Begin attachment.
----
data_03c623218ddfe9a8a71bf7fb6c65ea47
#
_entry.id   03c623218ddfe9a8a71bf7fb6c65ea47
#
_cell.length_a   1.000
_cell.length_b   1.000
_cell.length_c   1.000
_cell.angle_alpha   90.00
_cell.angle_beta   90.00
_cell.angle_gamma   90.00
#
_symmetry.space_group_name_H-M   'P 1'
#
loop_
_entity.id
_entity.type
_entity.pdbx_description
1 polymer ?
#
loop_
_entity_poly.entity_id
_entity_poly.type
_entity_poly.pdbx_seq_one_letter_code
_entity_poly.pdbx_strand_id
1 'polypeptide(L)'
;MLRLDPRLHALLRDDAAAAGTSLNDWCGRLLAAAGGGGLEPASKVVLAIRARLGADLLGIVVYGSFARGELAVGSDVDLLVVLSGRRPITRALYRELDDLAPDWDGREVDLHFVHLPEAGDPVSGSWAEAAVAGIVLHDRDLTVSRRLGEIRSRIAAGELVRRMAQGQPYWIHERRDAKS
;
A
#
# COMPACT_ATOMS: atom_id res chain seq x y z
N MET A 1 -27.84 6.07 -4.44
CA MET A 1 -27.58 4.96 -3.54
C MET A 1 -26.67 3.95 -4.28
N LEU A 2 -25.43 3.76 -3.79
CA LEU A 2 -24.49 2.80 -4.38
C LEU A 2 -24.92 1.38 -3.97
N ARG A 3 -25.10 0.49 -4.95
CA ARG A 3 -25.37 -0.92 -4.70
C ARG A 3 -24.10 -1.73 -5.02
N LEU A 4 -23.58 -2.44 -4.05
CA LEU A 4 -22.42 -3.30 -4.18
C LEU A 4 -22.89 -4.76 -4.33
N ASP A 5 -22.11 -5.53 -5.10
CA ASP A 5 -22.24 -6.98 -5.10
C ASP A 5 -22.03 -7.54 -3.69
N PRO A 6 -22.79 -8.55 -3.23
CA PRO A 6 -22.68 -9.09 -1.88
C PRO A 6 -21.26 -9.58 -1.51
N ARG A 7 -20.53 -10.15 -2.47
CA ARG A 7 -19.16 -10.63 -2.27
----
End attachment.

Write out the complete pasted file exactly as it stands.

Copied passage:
data_03c623218ddfe9a8a71bf7fb6c65ea47
#
_entry.id   03c623218ddfe9a8a71bf7fb6c65ea47
#
_cell.length_a   1.000
_cell.length_b   1.000
_cell.length_c   1.000
_cell.angle_alpha   90.00
_cell.angle_beta   90.00
_cell.angle_gamma   90.00
#
_symmetry.space_group_name_H-M   'P 1'
#
loop_
_entity.id
_entity.type
_entity.pdbx_description
1 polymer ?
#
loop_
_entity_poly.entity_id
_entity_poly.type
_entity_poly.pdbx_seq_one_letter_code
_entity_poly.pdbx_strand_id
1 'polypeptide(L)'
;MLRLDPRLHALLRDDAAAAGTSLNDWCGRLLAAAGGGGLEPASKVVLAIRARLGADLLGIVVYGSFARGELAVGSDVDLLVVLSGRRPITRALYRELDDLAPDWDGREVDLHFVHLPEAGDPVSGSWAEAAVAGIVLHDRDLTVSRRLGEIRSRIAAGELVRRMAQGQPYWIHERRDAKS
;
A
#
# COMPACT_ATOMS: atom_id res chain seq x y z
N MET A 1 -27.84 6.07 -4.44
CA MET A 1 -27.58 4.96 -3.54
C MET A 1 -26.67 3.95 -4.28
N LEU A 2 -25.43 3.76 -3.79
CA LEU A 2 -24.49 2.80 -4.38
C LEU A 2 -24.92 1.38 -3.97
N ARG A 3 -25.10 0.49 -4.95
CA ARG A 3 -25.37 -0.92 -4.70
C ARG A 3 -24.10 -1.73 -5.02
N LEU A 4 -23.58 -2.44 -4.05
CA LEU A 4 -22.42 -3.30 -4.18
C LEU A 4 -22.89 -4.76 -4.33
N ASP A 5 -22.11 -5.53 -5.10
CA ASP A 5 -22.24 -6.98 -5.10
C ASP A 5 -22.03 -7.54 -3.69
N PRO A 6 -22.79 -8.55 -3.23
CA PRO A 6 -22.68 -9.09 -1.88
C PRO A 6 -21.26 -9.58 -1.51
N ARG A 7 -20.53 -10.15 -2.47
CA ARG A 7 -19.16 -10.63 -2.27